The United States Supreme Court dealt a blow to President Donald Trump's travel ban this week, rejecting his bid to bar entry by some people with family members already in the country. The three-sentence order by the Justices — who last month let president Trump start restricting entry by people from six mostly Muslim countries — means the government must accept people with grandparents, cousins and other relatives in the U.S.
The order gave Trump a partial win on a separate issue, temporarily blocking a lower court ruling that would have opened the way for potentially thousands of refugees to enter the country in the coming months. That portion of the Supreme Court order applies while the administration appeals on that issue to a federal appellate court in San Francisco.
Justices Clarence Thomas, Samuel Alito and Neil Gorsuch dissented from part of Wednesday’s order, saying they would have let Trump also refuse entry to grandparents and other relatives while the case is on appeal.
The Supreme Court plans to hear arguments Oct. 10 on the travel ban. The latest scuffle centered on the rules that will apply in the interim.
The justices on June 26 let the government enforce a limited travel ban, saying the U.S. had to admit at least some close relatives though the court didn’t list all the relationships that qualified. The Trump administration then agreed to let people enter if they had a parent, spouse, fiancé, child, sibling, son- or daughter-in-law, or a parent-in-law in the country.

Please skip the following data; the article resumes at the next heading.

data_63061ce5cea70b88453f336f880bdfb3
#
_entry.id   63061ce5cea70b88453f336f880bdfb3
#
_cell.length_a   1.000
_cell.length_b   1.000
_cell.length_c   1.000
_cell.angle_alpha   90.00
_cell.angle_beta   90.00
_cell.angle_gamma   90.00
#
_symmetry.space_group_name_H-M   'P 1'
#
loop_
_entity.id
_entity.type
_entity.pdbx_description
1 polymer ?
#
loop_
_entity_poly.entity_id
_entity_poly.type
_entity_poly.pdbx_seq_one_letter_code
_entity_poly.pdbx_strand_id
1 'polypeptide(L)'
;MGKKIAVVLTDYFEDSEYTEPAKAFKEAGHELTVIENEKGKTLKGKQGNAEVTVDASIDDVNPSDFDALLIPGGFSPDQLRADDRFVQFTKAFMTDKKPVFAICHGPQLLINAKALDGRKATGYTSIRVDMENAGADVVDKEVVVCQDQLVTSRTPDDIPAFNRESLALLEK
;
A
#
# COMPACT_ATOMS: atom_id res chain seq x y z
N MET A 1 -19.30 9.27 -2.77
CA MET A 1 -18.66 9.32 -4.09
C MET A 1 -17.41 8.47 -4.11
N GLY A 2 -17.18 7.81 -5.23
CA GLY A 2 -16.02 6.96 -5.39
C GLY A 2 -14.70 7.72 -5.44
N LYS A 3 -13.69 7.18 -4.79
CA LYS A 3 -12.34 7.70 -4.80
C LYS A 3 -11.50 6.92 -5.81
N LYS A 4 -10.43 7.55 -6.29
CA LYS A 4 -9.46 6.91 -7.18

But the government contended it could still exclude people whose closest relatives in the U.S. are grandparents, grandchildren, aunts, uncles, nieces, nephews, cousins, or siblings-in-law.
A federal trial judge in Hawaii said the administration’s standard was too restrictive and couldn’t be squared with the Supreme Court decision. U.S. District Judge Derrick Watson also said the government couldn’t exclude refugees once a resettlement agency had promised that it would provide basic services for them.
Trump asked the Supreme Court to clarify its June 26 decision, contending that Watson disobeyed it. The high court denied that request in Wednesday’s order, though it partially granted one of the administration’s backup suggestions by blocking the portion of Watson’s ruling that addressed refugees.
Trump’s March 6 executive order said the 90-day travel ban and 120-day refugee ban would give officials time to assess U.S. vetting procedures and would address an “unacceptably high” risk that terrorists could slip into the country. Lower courts had blocked the ban, saying Trump overstepped his authority and unconstitutionally targeted Muslims.